What Is Medication-Assisted Treatment?

Medication-assisted treatment is the use of medications in combination with behavioral and counseling therapies, providing a “whole-patient” approach to treating substance use disorders. The medications for addictions used in MAT are approved by the FDA (the Food and Drug Administration). MAT programs are clinically driven and tailored to meet each individual’s needs.

Research has shown that a combination of therapy and medication can treat disorders successfully. Some individuals who are seeking medications for addictions have found that MAT assists in sustaining recovery. MAT is also utilized to reduce or prevent opioid overdose.

Medication-Assisted Treatment For Alcohol or Opioids

MAT is primarily used for opioid addiction treatment. However, it can also be utilized as medication-assisted treatment for alcohol, along with heroin and prescription pain relievers that contain opiates. This prescribed medication operates in the following ways:

  • Block the euphoric effects of opioids and alcohol
  • Operates to normalize brain chemistry
  • Normalize body functions without the euphoric and negative effects of the substances used
  • Relieve psychological cravings

Medications For Addictions

The FDA has approved many different medications for addiction to opioids and alcohol. MAT medications relieve psychological cravings and withdrawal symptoms that cause chemical imbalances in the body. Drugs that can be used to manage substance dependence or have otherwise been considered for utilization for a part of an addiction treatment regimen are the following:

  • Buprenorphine (Probuphine, Suboxone)
  • Naltrexone (Vivitrol)
  • Acamprosate (Campral)
  • Disulfiram (Antabuse)
  • Mirtazapine (Remeron)
  • Modafinil (Provigil)
  • Gabapentin (Neurontin)
  • Bupropion (Wellbutrin, Zyban)
  • Baclofen (Lioresal)
  • Topiramate (Topamax)
  • Vigabatrin (Sabril)

Medications For Addictions: Naltrexone and Buprenorphine

While naltrexone works by blocking opioid receptors’ activation in the brain completely, a drug like buprenorphine works by activating them partially.

Naltrexone

The National Institute on Drug Abuse states that naltrexone works by blocking brain receptors that opioids would otherwise bind and activate to, rendering drugs incapable of eliciting their addictive high. Naltrexone is the safest when utilized after an individual has completed a medically supervised detox program. If an individual utilizes a drug used to treat addiction while opioids are still in the body, severe withdrawal symptoms can occur.

Naltrexone is considered to be an ideal drug for treating opioid use because of the following qualities:

  • Minimal side effects
  • Lack of abuse/addiction liability
  • Ease of administration

For this reason, naltrexone is referred to as an opioid antagonist, and buprenorphine is referred to as a partial opioid agonist. When a medication is referred to as a partial opioid agonist, it means that it activates the brain’s opioid receptors but to the extent that a “full opioid agonist” like heroin does.

Naltrexone has shown applicability as a tool to treat alcoholism in patients. There is an injectable, extended-release form of Naltrexone known as Vivitrol. Vivitrol has been called “the most important breakthrough in addiction treatment in the past 25 years.” In the New York Daily News, a medical director reported that while Naltrexone requires a pill to be consumed once every day or two days, Vivitrol is administered once a month via injection. According to the director, patients felt that this administration route assisted them in staying sober.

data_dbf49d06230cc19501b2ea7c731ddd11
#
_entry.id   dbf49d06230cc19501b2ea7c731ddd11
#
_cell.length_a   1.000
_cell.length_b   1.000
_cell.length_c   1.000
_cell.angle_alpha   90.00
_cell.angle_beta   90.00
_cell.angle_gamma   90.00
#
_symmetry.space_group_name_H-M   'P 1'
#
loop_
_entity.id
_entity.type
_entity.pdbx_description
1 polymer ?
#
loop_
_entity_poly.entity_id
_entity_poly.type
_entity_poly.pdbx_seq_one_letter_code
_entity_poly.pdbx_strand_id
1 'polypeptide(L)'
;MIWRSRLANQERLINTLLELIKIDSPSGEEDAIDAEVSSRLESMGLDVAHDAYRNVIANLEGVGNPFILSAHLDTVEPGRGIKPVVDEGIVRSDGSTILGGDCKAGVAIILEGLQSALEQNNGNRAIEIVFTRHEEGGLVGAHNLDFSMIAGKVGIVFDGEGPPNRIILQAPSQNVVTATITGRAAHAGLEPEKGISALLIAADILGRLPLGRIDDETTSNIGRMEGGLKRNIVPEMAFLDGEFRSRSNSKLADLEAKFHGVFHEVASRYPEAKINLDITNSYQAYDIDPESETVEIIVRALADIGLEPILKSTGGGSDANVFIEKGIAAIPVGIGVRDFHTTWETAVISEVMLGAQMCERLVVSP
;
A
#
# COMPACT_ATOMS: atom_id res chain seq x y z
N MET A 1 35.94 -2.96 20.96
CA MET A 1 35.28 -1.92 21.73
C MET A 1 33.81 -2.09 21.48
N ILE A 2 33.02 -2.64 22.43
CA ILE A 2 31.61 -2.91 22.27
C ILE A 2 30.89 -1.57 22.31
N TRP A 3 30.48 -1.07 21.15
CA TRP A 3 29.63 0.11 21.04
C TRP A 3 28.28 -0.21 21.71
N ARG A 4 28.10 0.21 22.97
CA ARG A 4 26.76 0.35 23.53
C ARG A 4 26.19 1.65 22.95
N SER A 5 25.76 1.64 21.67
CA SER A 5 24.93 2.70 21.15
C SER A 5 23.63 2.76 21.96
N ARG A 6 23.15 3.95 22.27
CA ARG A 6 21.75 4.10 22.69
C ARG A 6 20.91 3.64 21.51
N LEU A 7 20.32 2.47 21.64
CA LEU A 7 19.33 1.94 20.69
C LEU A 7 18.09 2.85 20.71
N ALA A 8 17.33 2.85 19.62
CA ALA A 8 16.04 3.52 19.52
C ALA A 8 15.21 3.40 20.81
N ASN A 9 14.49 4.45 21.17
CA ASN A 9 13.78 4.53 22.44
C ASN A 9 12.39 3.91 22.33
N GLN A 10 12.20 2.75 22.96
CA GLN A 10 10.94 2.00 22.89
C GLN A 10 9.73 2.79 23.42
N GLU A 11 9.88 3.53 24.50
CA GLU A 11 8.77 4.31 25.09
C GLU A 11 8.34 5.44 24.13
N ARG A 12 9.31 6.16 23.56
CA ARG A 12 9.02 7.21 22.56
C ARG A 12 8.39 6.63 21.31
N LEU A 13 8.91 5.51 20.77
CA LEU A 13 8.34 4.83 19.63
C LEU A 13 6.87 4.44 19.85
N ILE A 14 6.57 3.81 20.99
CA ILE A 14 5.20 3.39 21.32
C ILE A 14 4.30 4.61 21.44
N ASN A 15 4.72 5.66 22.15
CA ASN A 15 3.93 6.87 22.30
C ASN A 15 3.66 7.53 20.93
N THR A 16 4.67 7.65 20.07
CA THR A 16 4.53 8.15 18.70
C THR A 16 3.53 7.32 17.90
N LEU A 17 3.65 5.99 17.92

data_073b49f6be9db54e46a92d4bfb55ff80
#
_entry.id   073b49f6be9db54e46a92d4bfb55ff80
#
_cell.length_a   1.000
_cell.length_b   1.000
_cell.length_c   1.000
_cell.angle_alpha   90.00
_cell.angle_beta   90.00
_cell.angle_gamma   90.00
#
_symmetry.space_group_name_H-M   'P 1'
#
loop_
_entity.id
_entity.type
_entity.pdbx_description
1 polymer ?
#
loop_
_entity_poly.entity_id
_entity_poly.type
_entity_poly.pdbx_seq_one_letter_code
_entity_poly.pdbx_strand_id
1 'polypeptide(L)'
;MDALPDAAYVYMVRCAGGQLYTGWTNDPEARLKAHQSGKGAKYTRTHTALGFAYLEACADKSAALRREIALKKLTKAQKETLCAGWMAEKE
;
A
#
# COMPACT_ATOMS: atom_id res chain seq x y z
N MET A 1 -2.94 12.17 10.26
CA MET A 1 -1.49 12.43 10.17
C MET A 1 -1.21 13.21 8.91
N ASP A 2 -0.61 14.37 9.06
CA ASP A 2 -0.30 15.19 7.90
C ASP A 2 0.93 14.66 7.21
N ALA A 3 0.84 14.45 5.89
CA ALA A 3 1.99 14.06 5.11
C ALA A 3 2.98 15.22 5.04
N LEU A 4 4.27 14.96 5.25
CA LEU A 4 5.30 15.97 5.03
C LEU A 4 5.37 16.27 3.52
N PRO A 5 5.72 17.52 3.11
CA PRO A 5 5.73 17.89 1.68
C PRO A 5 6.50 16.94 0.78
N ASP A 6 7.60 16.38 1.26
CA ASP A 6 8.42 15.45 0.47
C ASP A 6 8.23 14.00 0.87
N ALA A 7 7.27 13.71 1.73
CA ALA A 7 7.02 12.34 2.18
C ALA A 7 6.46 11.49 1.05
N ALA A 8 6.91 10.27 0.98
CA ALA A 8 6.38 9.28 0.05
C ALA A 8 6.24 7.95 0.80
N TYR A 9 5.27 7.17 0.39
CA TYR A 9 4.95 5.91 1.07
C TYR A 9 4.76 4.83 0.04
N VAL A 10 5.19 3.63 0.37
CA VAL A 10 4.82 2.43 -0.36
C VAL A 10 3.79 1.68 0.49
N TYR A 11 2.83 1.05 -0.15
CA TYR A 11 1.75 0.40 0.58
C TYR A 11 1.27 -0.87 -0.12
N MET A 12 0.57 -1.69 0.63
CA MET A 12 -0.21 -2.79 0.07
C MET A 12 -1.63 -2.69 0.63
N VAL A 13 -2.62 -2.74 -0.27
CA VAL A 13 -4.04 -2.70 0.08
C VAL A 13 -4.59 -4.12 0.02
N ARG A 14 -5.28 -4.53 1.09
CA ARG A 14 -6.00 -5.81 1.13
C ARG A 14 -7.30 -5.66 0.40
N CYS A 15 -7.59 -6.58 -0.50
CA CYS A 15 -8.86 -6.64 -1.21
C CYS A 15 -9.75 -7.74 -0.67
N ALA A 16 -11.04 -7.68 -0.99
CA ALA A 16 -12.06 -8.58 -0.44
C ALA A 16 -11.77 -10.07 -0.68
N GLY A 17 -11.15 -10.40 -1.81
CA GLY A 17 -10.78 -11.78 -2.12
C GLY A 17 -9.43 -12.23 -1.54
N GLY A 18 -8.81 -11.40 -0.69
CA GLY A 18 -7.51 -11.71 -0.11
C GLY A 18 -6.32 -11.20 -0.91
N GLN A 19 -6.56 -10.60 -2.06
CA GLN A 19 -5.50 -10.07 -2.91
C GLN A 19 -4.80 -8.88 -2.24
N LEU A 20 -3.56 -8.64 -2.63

Buprenorphine

Buprenorphine is only a partial agonist drug, and there is a “ceiling” to its opioid effects. This drug is not capable of eliciting a strong-enough high, as many full opioid agonist drugs abuse. According to the Substance Abuse of Mental Health Services Administration, the previous process lowers the degree of the withdrawal effects associated with the treatment drug itself and the potential for misuse. When Buprenorphine is utilized in this way, it can wean patients off their dependence on full opioid antagonists.

Medications For Addictions: Disulfiram and Acamprosate

When Disulfiram is prescribed, also known as Antabuse, it results in a very unpleasant reaction if the patient consumes a tiny amount of alcohol while taking this medication. Disulfiram achieves this effect by blocking a particular enzyme activity which is essential in metabolizing ethanol. The resultant buildup of Acetaldehyde, a chemical intermediary, is a problem behind the adverse physical effects.

  • Vomiting and nausea
  • Chest pain
  • Headache
  • Blurred vision
  • Sweating
  • Breathing difficulties

When an individual experiences uncomfortable symptoms or knows that the symptoms will occur, it is normally thought to deter them from drinking. Acamprosate, also known as Campral, is designed specifically to maintain chemical balances in the brain that disrupts an individual pronounced with alcohol dependence. Acamprosate is another drug used to assist in alcoholic treatment.

It works by protecting the brain from overexcitation, which results in the person withdrawing from alcohol in the wake of inhibitory signaling and excitatory significant disruption. By engaging in this process, abstinence is promoted, and the likelihood is relapsed. In the journal of Alcohol and Alcoholism, a study was published that looked at 296 alcohol-dependent patients who were randomized into groups and received a placebo and Acamprosate.